CONTROVERSIAL boundary changes which caused outrage in Gloucestershire could be avoided next time the Parliamentary map is re-drawn.
A major academic report published yesterday (Wednesday) warns a multi-million pound boundary review starting in 2016 could cause mass disruption again.
But Forest of Dean MP Mark Harper said the report could avoid a row similar to that over proposals made three years ago which could have seen part of Gloucester city centre including the cathedral move in to his constituency.
Those plans, drawn up as part of a £7million boundary review, were dropped but anomalies still exist - Minchinhampton in Stroud district is in the Cotswold constituency, and Longlevens in the Gloucester City Council district is represented by Tewkesbury’s MP.
Mr Harper a former political and constitutional reform minister, said: “It is essential we move to a system of more equal-sized constituencies for 2020.
“The report will be a set-text for anyone who wants to do that and secure a majority for it in the House of Commons.
“It is an important milestone on the road to equal votes with equal value.”
Liberal Democrat Political and Constitutional Reform spokesman Lord Tyler, who lives in Sheepscombe near Stroud, said: “The risk is that without a change in the law after 2015, the Boundary Commissions could spend nearly £7m on another review with totally unsatisfactory results. We must avoid a mass constituency carve-up.”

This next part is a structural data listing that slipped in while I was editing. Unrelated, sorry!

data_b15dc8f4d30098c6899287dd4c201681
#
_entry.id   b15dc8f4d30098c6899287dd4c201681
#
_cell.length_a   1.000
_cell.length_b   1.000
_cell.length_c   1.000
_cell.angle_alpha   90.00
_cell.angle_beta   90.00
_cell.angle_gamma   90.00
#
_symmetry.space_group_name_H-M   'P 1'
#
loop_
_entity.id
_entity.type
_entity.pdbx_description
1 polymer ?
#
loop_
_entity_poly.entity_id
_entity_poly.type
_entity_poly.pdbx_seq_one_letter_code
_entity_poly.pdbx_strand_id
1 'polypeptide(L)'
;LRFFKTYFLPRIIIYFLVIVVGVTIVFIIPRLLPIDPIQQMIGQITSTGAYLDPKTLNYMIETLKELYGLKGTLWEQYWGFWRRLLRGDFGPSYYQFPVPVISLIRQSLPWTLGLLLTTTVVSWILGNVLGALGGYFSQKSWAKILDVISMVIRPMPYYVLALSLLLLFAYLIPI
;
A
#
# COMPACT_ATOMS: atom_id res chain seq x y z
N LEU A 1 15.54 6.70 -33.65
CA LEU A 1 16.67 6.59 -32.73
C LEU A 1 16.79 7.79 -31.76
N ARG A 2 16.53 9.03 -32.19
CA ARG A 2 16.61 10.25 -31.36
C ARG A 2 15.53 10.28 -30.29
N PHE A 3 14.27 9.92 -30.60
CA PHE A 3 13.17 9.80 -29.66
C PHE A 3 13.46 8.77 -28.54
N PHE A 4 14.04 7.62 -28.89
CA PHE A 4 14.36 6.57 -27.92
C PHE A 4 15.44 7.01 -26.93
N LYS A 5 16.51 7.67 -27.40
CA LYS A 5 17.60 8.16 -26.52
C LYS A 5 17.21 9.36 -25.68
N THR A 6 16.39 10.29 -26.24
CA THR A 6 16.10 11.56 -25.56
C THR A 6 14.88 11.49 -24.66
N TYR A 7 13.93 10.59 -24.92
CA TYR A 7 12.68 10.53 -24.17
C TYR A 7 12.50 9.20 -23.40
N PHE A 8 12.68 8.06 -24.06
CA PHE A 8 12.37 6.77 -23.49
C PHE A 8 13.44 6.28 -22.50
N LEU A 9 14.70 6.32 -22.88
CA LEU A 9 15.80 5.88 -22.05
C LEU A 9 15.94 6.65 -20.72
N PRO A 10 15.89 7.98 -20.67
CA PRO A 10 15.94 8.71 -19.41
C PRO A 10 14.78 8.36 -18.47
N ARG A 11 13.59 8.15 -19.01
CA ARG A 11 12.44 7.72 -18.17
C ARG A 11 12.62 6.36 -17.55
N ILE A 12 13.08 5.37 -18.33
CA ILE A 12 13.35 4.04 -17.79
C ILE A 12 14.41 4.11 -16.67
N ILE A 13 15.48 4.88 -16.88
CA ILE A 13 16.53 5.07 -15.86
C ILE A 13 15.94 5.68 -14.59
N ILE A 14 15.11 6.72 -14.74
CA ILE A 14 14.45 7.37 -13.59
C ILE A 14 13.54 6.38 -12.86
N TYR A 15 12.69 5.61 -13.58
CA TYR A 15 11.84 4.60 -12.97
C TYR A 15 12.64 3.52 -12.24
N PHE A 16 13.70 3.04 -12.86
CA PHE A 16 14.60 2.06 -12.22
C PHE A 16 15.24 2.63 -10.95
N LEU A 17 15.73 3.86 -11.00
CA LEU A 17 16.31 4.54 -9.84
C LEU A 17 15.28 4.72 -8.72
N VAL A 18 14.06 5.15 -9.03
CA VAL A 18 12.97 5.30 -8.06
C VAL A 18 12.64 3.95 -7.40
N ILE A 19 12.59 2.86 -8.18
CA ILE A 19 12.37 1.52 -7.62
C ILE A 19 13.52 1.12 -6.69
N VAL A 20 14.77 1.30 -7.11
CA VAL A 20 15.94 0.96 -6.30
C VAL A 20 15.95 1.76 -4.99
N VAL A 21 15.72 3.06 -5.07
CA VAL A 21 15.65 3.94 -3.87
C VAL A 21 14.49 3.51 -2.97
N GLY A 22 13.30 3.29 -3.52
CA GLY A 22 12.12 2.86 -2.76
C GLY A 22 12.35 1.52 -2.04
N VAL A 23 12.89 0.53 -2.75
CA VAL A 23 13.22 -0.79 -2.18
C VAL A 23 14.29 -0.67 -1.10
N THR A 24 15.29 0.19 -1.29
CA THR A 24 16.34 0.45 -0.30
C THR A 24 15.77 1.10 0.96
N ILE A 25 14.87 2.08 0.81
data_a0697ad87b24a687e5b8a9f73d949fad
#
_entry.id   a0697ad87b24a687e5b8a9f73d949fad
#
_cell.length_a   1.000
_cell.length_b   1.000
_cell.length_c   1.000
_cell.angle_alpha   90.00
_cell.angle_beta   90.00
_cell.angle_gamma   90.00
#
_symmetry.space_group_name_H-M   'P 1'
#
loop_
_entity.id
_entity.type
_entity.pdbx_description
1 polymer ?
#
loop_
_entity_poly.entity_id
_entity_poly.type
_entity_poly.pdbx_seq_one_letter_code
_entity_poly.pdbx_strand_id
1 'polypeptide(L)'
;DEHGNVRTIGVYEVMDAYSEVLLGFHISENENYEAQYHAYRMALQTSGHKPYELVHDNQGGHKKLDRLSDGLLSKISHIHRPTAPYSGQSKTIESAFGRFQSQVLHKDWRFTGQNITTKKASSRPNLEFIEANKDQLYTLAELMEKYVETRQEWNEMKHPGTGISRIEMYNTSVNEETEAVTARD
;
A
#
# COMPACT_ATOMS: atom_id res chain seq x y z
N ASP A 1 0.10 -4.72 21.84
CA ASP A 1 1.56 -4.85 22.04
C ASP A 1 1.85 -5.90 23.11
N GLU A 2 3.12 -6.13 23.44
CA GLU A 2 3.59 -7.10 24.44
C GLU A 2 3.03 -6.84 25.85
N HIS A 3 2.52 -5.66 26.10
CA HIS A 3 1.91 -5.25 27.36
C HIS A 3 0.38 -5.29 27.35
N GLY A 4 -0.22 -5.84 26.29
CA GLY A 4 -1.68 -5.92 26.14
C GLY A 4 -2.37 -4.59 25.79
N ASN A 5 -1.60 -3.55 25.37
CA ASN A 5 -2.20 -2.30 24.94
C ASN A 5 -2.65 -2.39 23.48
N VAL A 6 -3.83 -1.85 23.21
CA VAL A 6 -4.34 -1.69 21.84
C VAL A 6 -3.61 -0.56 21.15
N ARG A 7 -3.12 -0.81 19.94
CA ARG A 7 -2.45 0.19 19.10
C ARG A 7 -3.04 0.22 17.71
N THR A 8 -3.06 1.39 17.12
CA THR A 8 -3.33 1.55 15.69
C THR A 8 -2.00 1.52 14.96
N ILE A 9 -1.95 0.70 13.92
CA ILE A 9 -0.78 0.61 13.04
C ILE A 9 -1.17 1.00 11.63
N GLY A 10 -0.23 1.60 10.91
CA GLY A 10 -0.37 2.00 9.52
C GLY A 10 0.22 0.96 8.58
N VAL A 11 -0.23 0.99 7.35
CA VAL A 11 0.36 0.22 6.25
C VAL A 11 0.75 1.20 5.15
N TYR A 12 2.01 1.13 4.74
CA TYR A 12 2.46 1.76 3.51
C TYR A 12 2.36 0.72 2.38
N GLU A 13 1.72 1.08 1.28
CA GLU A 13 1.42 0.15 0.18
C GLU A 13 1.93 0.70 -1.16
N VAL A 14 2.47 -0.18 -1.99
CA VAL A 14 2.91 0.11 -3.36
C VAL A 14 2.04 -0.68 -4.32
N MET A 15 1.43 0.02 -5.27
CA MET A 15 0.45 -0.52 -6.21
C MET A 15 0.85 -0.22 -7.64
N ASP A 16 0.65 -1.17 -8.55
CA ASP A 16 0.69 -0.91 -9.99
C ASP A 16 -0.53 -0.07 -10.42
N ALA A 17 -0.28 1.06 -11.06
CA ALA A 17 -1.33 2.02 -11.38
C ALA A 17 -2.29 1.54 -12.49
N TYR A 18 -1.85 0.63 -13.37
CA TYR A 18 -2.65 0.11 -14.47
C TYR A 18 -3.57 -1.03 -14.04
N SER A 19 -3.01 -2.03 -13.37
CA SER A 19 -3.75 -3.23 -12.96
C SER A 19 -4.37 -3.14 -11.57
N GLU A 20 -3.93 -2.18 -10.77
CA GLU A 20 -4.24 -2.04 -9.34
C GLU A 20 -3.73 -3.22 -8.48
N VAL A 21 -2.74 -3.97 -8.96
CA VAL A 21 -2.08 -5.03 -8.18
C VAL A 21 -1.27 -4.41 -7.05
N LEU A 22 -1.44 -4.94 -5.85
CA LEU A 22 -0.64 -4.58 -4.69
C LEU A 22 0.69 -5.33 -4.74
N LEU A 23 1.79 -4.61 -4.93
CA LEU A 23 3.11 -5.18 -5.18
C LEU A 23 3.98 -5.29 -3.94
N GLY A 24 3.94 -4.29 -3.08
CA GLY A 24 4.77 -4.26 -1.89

Gloucester City Council leader Paul James, whose Longlevens ward is in Tewkesbury constituency, said residents there look towards Gloucester.
"I can understand the need to achieve electoral parity but it should not be at the expense of a feeling of community identity," he said.
In 2011 Parliament agreed new rules for creating parliamentary constituencies to meet the Conservative manifesto commitment to 'ensure every vote will have equal value'. In 2013, however, implementation of these new rules was delayed until after the 2015 General Election. The Boundary Commissions are due to begin the multi-million pound project of radically redrawing constituency boundaries once again in 2016, unless Parliament amends the law next year.
Existing constituencies vary massively in size between different parts of the country, with some Welsh seats containing as few as 40,687 voters while the Isle of Wight constituency contains around 111,109. Yet many MPs were concerned with the results when the Boundary Commissions drew up new constituencies in 2013, all with electorates between 72,810 and 80,473. There was extensive disruption to the existing constituency map with local authority boundaries often breached, and some areas fragmented into five or six chunks as part of the redistribution.
The report, published by the McDougall Trust, examines how to end existing inequalities in the system, without the significant disruption which is likely to result if existing rules are followed again. The findings were presented to MPs and Boundary Commission officials by authors Professor Ron Johnston, Professor Charles Pattie and Dr David Rossiter. The academics also examine whether the House of Commons should number 650 or 600 MPs.